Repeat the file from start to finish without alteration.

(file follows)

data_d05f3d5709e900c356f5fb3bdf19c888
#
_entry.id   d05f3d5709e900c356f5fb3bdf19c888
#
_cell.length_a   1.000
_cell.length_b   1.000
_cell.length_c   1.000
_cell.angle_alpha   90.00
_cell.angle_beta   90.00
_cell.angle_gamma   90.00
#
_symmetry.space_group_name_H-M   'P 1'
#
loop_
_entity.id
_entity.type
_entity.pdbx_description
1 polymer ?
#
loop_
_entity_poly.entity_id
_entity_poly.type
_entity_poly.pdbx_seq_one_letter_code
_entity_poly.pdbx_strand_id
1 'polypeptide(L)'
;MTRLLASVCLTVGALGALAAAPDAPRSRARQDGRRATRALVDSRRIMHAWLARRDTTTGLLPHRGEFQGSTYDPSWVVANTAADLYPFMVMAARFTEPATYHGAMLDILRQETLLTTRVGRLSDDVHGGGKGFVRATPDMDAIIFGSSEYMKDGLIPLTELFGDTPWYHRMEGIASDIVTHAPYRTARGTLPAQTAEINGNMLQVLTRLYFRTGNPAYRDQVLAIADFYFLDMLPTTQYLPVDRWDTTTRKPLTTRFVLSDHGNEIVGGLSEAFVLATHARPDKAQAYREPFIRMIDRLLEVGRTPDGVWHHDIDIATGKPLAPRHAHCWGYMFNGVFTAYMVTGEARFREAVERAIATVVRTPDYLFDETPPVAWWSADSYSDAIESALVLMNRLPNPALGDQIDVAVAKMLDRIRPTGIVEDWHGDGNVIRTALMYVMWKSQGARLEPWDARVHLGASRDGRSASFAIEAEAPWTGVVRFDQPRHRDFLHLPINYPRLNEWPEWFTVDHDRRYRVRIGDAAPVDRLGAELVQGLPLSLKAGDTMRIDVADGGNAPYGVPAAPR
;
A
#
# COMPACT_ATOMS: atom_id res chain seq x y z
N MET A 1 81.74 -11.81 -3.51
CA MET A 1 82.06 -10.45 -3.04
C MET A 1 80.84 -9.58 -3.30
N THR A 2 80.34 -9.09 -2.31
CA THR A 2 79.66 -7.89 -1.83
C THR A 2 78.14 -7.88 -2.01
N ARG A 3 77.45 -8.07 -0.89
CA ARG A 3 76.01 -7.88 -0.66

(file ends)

data_d05f3d5709e900c356f5fb3bdf19c888
#
_entry.id   d05f3d5709e900c356f5fb3bdf19c888
#
_cell.length_a   1.000
_cell.length_b   1.000
_cell.length_c   1.000
_cell.angle_alpha   90.00
_cell.angle_beta   90.00
_cell.angle_gamma   90.00
#
_symmetry.space_group_name_H-M   'P 1'
#
loop_
_entity.id
_entity.type
_entity.pdbx_description
1 polymer ?
#
loop_
_entity_poly.entity_id
_entity_poly.type
_entity_poly.pdbx_seq_one_letter_code
_entity_poly.pdbx_strand_id
1 'polypeptide(L)'
;MTRLLASVCLTVGALGALAAAPDAPRSRARQDGRRATRALVDSRRIMHAWLARRDTTTGLLPHRGEFQGSTYDPSWVVANTAADLYPFMVMAARFTEPATYHGAMLDILRQETLLTTRVGRLSDDVHGGGKGFVRATPDMDAIIFGSSEYMKDGLIPLTELFGDTPWYHRMEGIASDIVTHAPYRTARGTLPAQTAEINGNMLQVLTRLYFRTGNPAYRDQVLAIADFYFLDMLPTTQYLPVDRWDTTTRKPLTTRFVLSDHGNEIVGGLSEAFVLATHARPDKAQAYREPFIRMIDRLLEVGRTPDGVWHHDIDIATGKPLAPRHAHCWGYMFNGVFTAYMVTGEARFREAVERAIATVVRTPDYLFDETPPVAWWSADSYSDAIESALVLMNRLPNPALGDQIDVAVAKMLDRIRPTGIVEDWHGDGNVIRTALMYVMWKSQGARLEPWDARVHLGASRDGRSASFAIEAEAPWTGVVRFDQPRHRDFLHLPINYPRLNEWPEWFTVDHDRRYRVRIGDAAPVDRLGAELVQGLPLSLKAGDTMRIDVADGGNAPYGVPAAPR
;
A
#
# COMPACT_ATOMS: atom_id res chain seq x y z
N MET A 1 81.74 -11.81 -3.51
CA MET A 1 82.06 -10.45 -3.04
C MET A 1 80.84 -9.58 -3.30
N THR A 2 80.34 -9.09 -2.31
CA THR A 2 79.66 -7.89 -1.83
C THR A 2 78.14 -7.88 -2.01
N ARG A 3 77.45 -8.07 -0.89
CA ARG A 3 76.01 -7.88 -0.66